An early C15 Wealden hall house, with a later C15 solar wing replacing the original solar, probably built by the Guldeford family. Following hurricane damage in 1987 the building was restored and re-erected on this new site circa 1998 with a linked C18 cottage from Willesborough, moved because of the High Speed Rail Link. The late C20 link block is not of special interest.
Reason for Listing
Crowbridge Cottage - incorporating Romden Hall House, an early C15 Wealden hall-house with a late C15 solar wing and the former 2, Boys Hall Road, Willesborough an C18 cottage, both re-located and both formerly listed at Grade II on their original sites - is recommended for statutory listing at Grade II for the following principal reasons; * Regional and local characteristics: incorporates a fine quality Wealden hall-house built by a prominent local family, unusual because it never had an inserted chimneystack, and an C18 cottage built of local materials; * Rarity of building type: Wealden houses are rare nationally and this is a good surviving example; * Architectural quality: the hall house has a high quality oak frame with a wealth of skilled carpentry; * Restoration: the thatched roof and wooden mullioned windows to the hall-house have been restored; * Intactness: the hall house retains its original roof assembly with crown-posts, wall frame with down braces, jetties, close-studding, and dragon posts, a significant proportion of its original fabric and its original plan form, including the open hall. The C18 cottage appears externally little altered, retaining elements of its plan form.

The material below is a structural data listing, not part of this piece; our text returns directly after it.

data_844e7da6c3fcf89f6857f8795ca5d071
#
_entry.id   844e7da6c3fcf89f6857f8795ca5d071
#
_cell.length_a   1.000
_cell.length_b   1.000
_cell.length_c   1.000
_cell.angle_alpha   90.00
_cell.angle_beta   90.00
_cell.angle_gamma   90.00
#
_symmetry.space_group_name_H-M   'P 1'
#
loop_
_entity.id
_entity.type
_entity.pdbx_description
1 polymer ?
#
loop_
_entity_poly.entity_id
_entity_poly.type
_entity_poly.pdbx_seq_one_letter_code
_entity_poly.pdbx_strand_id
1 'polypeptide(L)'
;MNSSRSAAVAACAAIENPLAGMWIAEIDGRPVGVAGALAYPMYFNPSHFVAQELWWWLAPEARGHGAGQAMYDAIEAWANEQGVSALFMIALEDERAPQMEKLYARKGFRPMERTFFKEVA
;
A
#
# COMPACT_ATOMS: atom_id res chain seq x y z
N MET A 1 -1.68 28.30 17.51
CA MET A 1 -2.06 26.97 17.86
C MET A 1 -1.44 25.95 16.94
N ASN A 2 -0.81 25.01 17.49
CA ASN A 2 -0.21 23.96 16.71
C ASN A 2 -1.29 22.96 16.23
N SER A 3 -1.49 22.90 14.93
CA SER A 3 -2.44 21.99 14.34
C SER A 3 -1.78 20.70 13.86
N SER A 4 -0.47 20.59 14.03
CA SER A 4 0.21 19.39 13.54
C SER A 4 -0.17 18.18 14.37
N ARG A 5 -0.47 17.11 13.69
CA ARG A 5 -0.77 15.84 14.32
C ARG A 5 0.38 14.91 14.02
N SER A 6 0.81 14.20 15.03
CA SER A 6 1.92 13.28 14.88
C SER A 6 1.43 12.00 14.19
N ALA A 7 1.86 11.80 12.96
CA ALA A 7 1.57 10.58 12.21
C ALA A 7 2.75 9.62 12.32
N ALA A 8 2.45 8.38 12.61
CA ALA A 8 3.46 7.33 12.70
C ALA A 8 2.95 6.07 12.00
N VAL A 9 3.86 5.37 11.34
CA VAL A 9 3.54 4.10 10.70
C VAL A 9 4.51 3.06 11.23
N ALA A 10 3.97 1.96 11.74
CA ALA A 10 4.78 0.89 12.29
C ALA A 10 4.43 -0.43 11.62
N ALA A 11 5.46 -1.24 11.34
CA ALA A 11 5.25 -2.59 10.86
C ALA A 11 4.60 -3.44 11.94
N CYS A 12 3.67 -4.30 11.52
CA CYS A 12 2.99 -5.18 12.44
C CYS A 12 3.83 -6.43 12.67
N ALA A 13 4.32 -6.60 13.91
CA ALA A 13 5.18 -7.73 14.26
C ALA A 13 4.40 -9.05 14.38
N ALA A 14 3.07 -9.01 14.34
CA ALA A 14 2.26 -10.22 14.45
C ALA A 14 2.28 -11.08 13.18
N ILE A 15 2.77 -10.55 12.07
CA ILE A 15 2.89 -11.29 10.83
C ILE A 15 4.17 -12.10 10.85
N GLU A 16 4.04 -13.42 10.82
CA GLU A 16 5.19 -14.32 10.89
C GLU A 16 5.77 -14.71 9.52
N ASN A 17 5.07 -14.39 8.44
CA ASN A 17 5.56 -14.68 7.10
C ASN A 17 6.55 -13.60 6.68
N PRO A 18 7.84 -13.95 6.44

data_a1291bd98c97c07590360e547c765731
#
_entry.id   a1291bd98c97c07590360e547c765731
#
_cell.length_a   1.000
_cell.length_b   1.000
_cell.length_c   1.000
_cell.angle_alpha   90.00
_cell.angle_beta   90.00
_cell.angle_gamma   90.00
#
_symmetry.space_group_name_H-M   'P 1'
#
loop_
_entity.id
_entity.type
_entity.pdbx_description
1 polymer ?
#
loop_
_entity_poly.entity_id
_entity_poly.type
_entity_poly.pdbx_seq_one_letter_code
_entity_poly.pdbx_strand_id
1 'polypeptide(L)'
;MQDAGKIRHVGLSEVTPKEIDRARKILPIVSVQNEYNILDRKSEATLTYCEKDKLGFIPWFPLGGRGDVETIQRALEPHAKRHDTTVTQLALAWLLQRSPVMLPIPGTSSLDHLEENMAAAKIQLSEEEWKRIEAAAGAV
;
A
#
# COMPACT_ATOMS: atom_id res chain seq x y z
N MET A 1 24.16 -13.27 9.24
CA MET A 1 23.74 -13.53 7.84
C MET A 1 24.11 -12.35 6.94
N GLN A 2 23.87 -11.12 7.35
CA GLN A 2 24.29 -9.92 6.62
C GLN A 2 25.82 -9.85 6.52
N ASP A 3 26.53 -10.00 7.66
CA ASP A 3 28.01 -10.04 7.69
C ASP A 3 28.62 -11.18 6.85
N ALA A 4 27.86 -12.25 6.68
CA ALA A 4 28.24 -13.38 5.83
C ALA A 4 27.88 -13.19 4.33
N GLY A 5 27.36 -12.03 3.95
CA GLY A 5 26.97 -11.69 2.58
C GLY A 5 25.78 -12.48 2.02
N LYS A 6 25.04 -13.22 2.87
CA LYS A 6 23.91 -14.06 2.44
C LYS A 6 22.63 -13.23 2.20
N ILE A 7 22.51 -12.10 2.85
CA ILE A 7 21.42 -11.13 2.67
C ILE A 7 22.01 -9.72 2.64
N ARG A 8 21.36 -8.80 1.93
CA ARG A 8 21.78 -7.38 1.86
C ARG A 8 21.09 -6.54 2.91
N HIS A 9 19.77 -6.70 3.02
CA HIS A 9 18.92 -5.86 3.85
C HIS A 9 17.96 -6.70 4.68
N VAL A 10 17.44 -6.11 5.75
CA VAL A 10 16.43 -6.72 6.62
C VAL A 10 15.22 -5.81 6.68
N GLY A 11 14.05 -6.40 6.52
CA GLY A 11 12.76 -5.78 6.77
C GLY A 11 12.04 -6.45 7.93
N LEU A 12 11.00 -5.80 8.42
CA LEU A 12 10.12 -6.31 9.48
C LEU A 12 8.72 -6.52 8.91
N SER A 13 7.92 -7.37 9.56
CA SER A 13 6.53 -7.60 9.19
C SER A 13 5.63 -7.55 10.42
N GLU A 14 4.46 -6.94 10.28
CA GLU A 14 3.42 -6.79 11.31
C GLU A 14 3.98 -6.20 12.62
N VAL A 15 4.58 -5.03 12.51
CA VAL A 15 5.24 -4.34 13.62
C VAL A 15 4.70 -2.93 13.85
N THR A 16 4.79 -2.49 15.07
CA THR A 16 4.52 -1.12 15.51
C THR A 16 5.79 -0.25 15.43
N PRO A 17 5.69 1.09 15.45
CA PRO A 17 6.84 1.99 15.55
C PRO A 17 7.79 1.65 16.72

The medieval hall-house was originally situated south-west of the later Romden Farmhouse in Romden Road and it was probably built by the Guldeford family who owned the surrounding area including Romden Castle between 1421 and 1509. It is probably of early C15 date, a timber-framed Wealden hall-house with a two-bay open hall and floored end bays. A larger solar cross-wing of two bays replaced the earlier solar bay in the late C15. An early C16 entrance on the principal front had one carved spandrel decorated with a Tudor rose and the other with the pomegranate, the emblem of either Katherine of Aragon or Mary Tudor.After Romden Farmhouse was built on the opposite side of Romden Road in the late C17, the hall-house became uninhabited and was used as a farm building. The open hall and one ground floor room became a stable or cow house and a floor was inserted into the hall to provide a hayloft. In the C19 a hop kiln was constructed and it became an oast house. The walls were clad in weather boarding and the roof was covered in corrugated iron. It was listed at Grade II on October 10th 1980 as 'Timber- framed barn opposite Romden'. In 1983 students from the Canterbury School of Architecture carried out a measured survey of the building with drawings. Following extensive damage during the October 1987 hurricane there was a application to dismantle, record, store for re-erection and re-construct the building. It was taken down in 1988; drawings were made by the Canterbury Archaeological Trust and the timbers marked and stored. Plans were submitted for its re-construction in February 1998 and the building was re-erected further to the north-east of its original site in Romden Road between 1999 and 2003. It is reported that the original rose and pomegranate spandrels to the entrance were retained by a previous owner. When re-erected it was linked to another re-located listed building, an C18 cottage originally situated in Boys Hall Road, Willesborough in Ashford District, but which had been dismantled during the construction of the High Speed Rail Link. A late C20 link block now (2014) joins the two buildings.